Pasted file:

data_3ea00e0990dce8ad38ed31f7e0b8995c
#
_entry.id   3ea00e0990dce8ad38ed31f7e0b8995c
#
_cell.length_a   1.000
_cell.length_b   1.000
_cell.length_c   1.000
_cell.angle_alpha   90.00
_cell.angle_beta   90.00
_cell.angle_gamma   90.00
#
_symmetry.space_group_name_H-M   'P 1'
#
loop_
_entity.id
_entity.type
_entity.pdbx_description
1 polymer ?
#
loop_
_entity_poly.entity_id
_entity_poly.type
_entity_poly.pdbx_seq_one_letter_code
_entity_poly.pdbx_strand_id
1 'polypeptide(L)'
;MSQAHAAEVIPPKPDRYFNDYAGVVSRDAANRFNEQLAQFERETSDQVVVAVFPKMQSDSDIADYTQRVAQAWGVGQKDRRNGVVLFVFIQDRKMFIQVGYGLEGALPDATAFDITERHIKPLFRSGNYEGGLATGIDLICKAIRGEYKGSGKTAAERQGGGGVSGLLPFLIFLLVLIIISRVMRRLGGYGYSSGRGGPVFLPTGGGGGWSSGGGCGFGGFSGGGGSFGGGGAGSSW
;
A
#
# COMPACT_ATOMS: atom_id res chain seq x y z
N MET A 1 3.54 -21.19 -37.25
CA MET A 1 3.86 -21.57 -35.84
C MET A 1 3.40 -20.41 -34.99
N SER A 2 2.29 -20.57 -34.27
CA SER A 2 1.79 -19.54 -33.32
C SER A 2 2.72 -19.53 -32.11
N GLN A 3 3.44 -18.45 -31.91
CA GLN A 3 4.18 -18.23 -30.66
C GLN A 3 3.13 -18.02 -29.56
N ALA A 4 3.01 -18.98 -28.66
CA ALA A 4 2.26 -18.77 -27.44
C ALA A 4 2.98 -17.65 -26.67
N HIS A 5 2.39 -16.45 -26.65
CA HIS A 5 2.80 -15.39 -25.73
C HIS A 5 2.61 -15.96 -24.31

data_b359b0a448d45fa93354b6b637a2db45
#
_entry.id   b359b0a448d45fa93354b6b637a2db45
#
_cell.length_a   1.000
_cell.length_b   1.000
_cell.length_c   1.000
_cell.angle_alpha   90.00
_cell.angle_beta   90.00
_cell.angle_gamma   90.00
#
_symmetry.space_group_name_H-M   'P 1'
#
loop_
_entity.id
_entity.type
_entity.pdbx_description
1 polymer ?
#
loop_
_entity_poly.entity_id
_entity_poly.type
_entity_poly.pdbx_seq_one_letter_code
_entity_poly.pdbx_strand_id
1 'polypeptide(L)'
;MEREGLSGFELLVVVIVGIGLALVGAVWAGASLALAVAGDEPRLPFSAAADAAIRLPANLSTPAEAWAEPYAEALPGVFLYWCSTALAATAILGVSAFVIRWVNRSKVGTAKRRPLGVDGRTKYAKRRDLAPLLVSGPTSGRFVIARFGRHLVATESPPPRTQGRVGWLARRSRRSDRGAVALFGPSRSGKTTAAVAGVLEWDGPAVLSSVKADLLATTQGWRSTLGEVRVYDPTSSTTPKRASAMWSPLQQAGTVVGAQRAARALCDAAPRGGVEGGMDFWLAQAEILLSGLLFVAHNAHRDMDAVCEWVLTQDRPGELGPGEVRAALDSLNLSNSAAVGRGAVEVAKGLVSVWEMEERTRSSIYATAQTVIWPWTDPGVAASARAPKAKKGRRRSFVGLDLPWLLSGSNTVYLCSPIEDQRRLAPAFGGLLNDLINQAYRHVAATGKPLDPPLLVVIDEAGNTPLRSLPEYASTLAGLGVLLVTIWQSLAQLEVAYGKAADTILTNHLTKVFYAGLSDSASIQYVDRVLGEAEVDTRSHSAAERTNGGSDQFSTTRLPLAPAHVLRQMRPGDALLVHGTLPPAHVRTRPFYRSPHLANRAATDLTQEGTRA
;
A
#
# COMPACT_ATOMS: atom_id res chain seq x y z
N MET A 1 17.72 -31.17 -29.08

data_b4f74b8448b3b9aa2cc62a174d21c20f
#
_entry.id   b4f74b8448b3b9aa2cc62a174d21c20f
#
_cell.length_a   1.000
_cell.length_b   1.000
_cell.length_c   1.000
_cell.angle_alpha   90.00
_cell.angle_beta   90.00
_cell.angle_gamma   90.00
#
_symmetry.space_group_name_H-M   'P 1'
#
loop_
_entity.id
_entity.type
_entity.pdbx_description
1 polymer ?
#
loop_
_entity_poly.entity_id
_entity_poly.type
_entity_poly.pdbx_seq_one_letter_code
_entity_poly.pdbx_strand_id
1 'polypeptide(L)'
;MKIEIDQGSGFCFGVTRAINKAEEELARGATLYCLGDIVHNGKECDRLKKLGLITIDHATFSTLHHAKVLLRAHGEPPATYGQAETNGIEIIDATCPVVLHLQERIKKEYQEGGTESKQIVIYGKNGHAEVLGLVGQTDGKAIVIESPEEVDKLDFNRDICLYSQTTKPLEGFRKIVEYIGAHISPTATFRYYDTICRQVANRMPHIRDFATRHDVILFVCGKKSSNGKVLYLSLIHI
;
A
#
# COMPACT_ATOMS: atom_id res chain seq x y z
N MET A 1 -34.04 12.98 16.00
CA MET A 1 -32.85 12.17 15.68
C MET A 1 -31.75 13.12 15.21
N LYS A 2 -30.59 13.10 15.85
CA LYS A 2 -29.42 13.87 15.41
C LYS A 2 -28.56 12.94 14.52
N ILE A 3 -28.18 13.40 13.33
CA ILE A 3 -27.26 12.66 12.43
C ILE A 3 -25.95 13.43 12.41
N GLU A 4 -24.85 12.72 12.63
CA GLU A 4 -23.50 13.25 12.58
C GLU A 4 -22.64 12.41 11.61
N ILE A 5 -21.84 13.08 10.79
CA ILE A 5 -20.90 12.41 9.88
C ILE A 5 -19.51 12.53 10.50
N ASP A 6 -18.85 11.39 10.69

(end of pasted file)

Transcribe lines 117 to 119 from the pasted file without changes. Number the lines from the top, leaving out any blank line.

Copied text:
CA GLU A 4 -23.50 13.25 12.58
C GLU A 4 -22.64 12.41 11.61
N ILE A 5 -21.84 13.08 10.79